In past presidential primaries, when candidates wanted to win the votes of veterans they would trek to American Legion halls and Veterans of Foreign Wars conventions in far corners of Iowa and New Hampshire. While there’s been a little of that in the current primary contest, a new pattern has emerged, at least on the Republican side.
Over the last year, every major GOP candidate with the exception of Donald Trump has made a pilgrimage to gatherings put on by Concerned Veterans for America (CVA), a group that had barely formed during the 2012 primary cycle. Whereas candidates back in the day were under pressure from the old-line veterans’ groups to promise undying support for the Department of Veterans Affairs (VA) and its nationwide network of hospitals and clinics, the opposite has been true this season. Candidates at CVA rallies have been competing with each other to badmouth the VA and its allegedly shabby treatment of veterans. And all have pledged fealty to the CVA’s goal of moving as many vets as possible out of the VA into private care. Even Trump is calling for more “choice.”
This may not at first hearing seem too surprising. Nearly the whole of the Republican Party has become more radically antigovernment in recent years. And since the spring of 2014, when headlines started appearing about long wait times and cover-ups at some VA hospitals, a strong narrative has built up, including in the mainstream media, that the system is fundamentally broken. A recent front-page headline in the New York Times proclaimed, as if it were a matter of fact, that Bernie Sanders’s support for the VA during the controversy over wait times proved his poor judgment: “Faith in Agency Clouded Bernie Sanders’s V.A. Response.”
Yet beneath the surface of events, a far different, deeper, and more consequential story is unfolding. The CVA, it turns out, is the creation of David and Charles Koch’s network. The Koch family has famously poured hundreds of millions of dollars into think tanks, candidates, and advocacy groups to advance their libertarian views about the virtues of free markets and the evils of governments and unions. Seldom, however, has one of their investments paid off so spectacularly well as it has on the issue of veterans’ health care. Working through the CVA, and in partnership with key Republicans and corporate medical interests, the Koch brothers’ web of affiliates has succeeded in manufacturing or vastly exaggerating “scandals” at the VA as part of a larger campaign to delegitimize publicly provided health care.
The Koch-inspired attacks, in turn, have provided the pretext for GOP candidates to rally behind the cause—only recently seen as fringe—of imposing free market “reforms” on the federal government’s second largest agency. The attacks have also damaged the reputation of the VA among the broader news-consuming public, and, not coincidently, undermined morale within the agency itself. And they succeeded in stampeding bipartisan majorities in Congress into passing legislation in 2014 that under the guise of offering veterans “choice” has instead created a deeply flawed and unworkable process of outsourcing VA care while also setting in motion a commission that seems intent on dismantling VA-provided health care altogether.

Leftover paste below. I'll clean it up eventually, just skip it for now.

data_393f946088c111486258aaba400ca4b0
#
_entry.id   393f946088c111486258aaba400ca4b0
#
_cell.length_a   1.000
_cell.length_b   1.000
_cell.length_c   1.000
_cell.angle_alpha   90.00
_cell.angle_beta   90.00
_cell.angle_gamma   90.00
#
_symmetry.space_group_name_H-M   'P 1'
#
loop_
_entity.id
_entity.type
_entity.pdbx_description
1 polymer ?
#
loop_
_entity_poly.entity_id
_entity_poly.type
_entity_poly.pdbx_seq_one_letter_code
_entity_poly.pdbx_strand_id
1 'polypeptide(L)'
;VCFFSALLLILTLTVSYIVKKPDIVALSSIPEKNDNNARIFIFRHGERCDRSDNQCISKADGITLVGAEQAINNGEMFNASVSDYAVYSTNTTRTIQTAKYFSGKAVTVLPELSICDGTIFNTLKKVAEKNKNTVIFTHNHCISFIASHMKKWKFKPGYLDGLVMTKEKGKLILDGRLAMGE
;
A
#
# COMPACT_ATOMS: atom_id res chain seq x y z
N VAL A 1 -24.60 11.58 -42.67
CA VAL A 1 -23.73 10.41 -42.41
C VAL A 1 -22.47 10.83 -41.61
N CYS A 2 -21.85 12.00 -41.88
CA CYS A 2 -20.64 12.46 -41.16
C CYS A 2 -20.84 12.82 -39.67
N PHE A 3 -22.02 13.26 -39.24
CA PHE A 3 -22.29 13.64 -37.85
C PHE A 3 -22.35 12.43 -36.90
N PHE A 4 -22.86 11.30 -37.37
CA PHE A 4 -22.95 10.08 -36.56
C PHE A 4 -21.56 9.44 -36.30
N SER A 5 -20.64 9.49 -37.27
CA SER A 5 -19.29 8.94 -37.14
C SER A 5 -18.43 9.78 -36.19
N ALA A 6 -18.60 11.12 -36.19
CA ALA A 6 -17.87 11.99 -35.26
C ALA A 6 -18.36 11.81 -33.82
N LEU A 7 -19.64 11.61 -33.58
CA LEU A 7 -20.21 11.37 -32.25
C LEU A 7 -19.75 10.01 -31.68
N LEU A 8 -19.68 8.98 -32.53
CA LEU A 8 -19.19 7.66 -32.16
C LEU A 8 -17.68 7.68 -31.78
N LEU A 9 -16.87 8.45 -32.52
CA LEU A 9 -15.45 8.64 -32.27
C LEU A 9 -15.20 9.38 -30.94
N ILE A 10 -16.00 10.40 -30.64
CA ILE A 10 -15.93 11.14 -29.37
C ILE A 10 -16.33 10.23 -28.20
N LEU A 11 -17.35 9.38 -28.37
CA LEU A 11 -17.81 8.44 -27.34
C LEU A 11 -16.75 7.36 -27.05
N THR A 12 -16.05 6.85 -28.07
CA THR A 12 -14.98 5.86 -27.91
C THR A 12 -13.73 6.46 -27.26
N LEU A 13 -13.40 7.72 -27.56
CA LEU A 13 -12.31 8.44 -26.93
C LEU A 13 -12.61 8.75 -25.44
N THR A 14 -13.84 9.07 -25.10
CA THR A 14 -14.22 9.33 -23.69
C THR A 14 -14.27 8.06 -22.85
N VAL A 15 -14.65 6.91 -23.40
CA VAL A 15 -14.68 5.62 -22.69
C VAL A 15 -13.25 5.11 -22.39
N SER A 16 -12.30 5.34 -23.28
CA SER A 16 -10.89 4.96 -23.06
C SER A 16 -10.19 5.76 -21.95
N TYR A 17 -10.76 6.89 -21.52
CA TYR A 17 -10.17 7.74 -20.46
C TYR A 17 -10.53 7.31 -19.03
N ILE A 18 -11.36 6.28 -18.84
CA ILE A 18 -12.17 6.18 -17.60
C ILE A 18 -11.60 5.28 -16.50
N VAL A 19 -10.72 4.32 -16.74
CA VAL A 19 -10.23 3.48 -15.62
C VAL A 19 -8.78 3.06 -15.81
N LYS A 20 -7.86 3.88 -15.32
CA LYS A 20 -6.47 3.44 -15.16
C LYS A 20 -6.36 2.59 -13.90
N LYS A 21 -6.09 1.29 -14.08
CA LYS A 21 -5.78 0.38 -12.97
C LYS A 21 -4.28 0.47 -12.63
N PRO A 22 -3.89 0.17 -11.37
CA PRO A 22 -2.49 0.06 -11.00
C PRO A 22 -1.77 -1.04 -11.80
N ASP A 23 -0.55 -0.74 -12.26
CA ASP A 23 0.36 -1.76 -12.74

All this has been happening, ironically, even as most vets who use the system and all the major veterans’ service organizations (VSOs) applaud the quality of VA health care. Adding to the perverse twists of the story is a mountain of independent evidence, including studies mandated by the 2014 law itself, showing that while the VA has an assortment of serious problems, it continues to outperform the rest of the U.S. health sector on nearly every metric of quality—a fact that ought to raise fundamental questions about the wisdom of outsourcing VA care to private providers.
The long arc of the VA’s place in American life shows that the agency has always struggled against ideological enemies and against commercial health care providers who would stand to gain business from its being privatized. The only hope is that Americans will wake up in time to save the VA from those who are trying to kill it.
The federal government’s role in providing health care to veterans began during World War I, when tens of thousands of American “doughboys” came home with hideous, lingering physical and psychological injuries, including, most tragically, exposure to poison gas and what that lost generation called “shell shock.” Congress responded by creating the Veterans Bureau, a predecessor to the VA, which set about constructing specialized veterans’ hospitals and soldiers’ homes in major cities across America. These facilities were and still are distinct from the separate military hospitals run by the Department of Defense, such as the Walter Reed National Military Medical Center, which care for men and women still in the service.
During and after World War II, the VA experienced a period of reinvention and uplift as an agency. Not only did it successfully administer all the benefits of the newly created GI Bill—from VA mortgages to subsidized college tuition—it also began a deep collaboration with American medical schools that put it at the heart of modern American medicine.
Under this partnership, medical schools conduct practical training for medical interns and residents at VA hospitals, while many VA doctors hold joint appointments on the faculties of medical schools. Today, an estimated 65 percent of all doctors practicing in the United States have received all or part of their residency training in VA facilities, while doctors employed by the VA often engage in important medical research (and have even racked up three Nobel prizes in medicine).